Children in Denmark receiving the measles-mumps-rubella (MMR) vaccine had no extra risk of developing autism, even among those considered especially vulnerable to the neurodevelopmental condition, researchers said.
In a nationwide cohort of 657,461 children, some 6,500 were diagnosed with autism during a 10-year follow-up period, for an incidence rate of 129.7 per 100,000 person-years, reported Anders Hviid, DrMedSci, of Statens Serum Institut in Copenhagen, and colleagues.
That rate was slightly lower than for unvaccinated kids (fully adjusted HR 0.93, 95% CI 0.85-1.02), the researchers wrote in Annals of Internal Medicine.
When further broken down by sex, receipt of the MMR vaccine was linked to a reduced risk of autism for girls compared with boys (aHR 0.79 95% CI 0.64-0.97). (Copies of the Annals paper distributed to the media lacked the corresponding hazard ratio for boys.) Receiving the MMR vaccine was also tied to a reduced risk for developing autism in children born from 1999-2001 compared with the 2002-2004, 2005-2007, and 2008-2010 birth cohorts (aHR 0.84, 95% CI 0.73-0.96).
The MMR vaccine also didn’t increase the risk of developing autism in other subgroups of children assessed, including kids who had autistic siblings, received other vaccines in early childhood, or were considered to be at high-risk for autism.
Independent of MMR vaccination status, the variables that were related to the highest risk for a child developing autism were the following:
- Male sex: HR 4.02 (95% CI 3.78-4.28)
- Born in a late birth cohort (2008-2010): HR 1.34 (95% CI 1.18-1.52)
- No early childhood vaccinations: HR 1.17 (95% CI 0.98-1.38)
- Siblings with autism at study entry: HR 7.32 (95% CI 5.29-10.12)
“We previously addressed this issue in a similar but nonoverlapping nationwide cohort study of 573,303 Danish children,” Hviid and co-authors explained, adding that “[r]eassuringly, the main results are similar between the two studies, which supports the internal and external validity of both.”
For this analysis, the researchers gathered data from the Danish Civil Registration System from 1999 to 2010, which contained information on MMR vaccine status, receipt of other childhood vaccines, diagnosis of autism, sibling diagnosis of autism, as well as other risk factors for autism such as smoking during pregnancy, parental age, and 5-minute Apgar score.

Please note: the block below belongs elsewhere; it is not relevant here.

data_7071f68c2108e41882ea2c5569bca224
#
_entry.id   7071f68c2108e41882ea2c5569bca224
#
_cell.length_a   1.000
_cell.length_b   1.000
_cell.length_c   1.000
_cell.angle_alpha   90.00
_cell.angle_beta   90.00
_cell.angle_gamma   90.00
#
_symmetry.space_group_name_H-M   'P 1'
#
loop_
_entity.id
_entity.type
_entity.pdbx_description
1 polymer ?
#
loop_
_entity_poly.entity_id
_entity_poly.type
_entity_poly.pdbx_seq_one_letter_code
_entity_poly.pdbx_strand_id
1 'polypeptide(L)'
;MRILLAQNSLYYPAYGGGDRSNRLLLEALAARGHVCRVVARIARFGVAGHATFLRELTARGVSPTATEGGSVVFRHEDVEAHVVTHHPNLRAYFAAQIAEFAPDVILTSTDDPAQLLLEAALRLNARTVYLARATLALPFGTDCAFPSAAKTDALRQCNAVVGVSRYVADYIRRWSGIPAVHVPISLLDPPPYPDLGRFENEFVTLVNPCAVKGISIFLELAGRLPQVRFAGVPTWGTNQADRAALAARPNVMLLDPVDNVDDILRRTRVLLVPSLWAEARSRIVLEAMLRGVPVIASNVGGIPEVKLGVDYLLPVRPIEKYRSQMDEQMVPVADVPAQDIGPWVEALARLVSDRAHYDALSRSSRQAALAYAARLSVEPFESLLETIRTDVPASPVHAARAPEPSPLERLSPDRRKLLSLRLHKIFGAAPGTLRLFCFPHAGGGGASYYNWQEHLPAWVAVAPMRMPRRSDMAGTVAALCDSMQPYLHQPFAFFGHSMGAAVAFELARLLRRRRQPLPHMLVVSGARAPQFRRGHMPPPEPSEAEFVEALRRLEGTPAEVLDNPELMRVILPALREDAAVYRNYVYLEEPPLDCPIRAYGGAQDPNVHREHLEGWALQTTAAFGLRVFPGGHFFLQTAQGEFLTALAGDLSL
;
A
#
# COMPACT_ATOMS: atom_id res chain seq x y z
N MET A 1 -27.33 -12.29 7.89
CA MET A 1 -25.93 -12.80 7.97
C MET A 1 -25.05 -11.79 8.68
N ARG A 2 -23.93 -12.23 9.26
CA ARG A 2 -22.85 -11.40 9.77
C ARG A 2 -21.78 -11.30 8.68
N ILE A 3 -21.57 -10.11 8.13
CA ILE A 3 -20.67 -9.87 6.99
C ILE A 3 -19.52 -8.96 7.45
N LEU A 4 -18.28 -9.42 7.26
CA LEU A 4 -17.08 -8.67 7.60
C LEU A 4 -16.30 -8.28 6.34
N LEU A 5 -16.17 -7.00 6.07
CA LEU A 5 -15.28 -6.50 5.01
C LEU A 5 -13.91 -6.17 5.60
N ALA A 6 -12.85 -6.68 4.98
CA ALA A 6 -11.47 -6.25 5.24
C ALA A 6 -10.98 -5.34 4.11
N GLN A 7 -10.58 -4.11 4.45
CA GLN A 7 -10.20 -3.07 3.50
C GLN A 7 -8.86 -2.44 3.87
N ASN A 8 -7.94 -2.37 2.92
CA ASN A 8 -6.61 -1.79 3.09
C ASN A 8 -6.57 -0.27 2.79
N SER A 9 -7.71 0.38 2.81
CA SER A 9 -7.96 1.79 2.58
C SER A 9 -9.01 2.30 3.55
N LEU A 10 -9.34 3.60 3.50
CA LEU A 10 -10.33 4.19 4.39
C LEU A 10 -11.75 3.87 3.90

As part of the voluntary — and free — Danish childhood vaccination program, the first dose of the MMR vaccine is given at age 15 months, with a second dose at age 12 years. However, starting in 2008, the second dose is now given at age 4 years, with boosters given in later childhood. During this study period, the MMR vaccine administered contained the vaccine strains Schwarz (measles, 2000 to 2007) or Ender’s Edmonton (measles, 2008–2013), Jeryl Lynn (mumps), and Wistar RA 27/3 (rubella).
In an accompanying editorial, Saad B. Omer, MBBS, MD, PhD, of Emory University’s Rollins School of Public Health, and Inci Yildirim, MD, PhD, MSc, of Emory School of Medicine in Atlanta, praised Hviid’s group for adding yet another study to the literature refuting the original — and now retracted — 1998 Wakefield and colleagues study that initially reported on an autism and MMR vaccine link.
Omer and Yildirim noted that the use of the Danish Psychiatric Central register allowed for the researchers to identify subgroups of children who were at a higher risk for autism, and determine that the MMR vaccine still wasn’t tied to an increased risk for developing autism in certain subgroups, which was a limitation that previous studies failed to address.
“In the context of this new study, and given that mainstream studies have consistently pointed toward a lack of association between MMR vaccine and autism, a couple of questions arise,” the editorialists wrote, posing the following questions. “First, is there sufficient uncertainty to warrant additional studies? Second, what impact will the accumulating evidence refuting an MMR-autism association have on the public perception of vaccine safety?”
“It has been said that we now live in a “fact-resistant” world where data have limited persuasive value. So how do physicians and public health officials debunk the MMR-autism myth?” Omer and Yildirim continued. In order to address this issue, they recommend clearly labeling myths as such when addressing these misperceptions about vaccines.
The editorialists also advised that it’s not necessary to “rebut every piece of misinformation,” and recommended a recent book that provides talking points for clinicians seeking to answer patients’ vaccine-safety questions.
The study was funded by the Novo Nordisk Foundation and Danish Ministry of Health.
Hviid and Hansen both reported grants from Novo Nordisk Foundation during the study.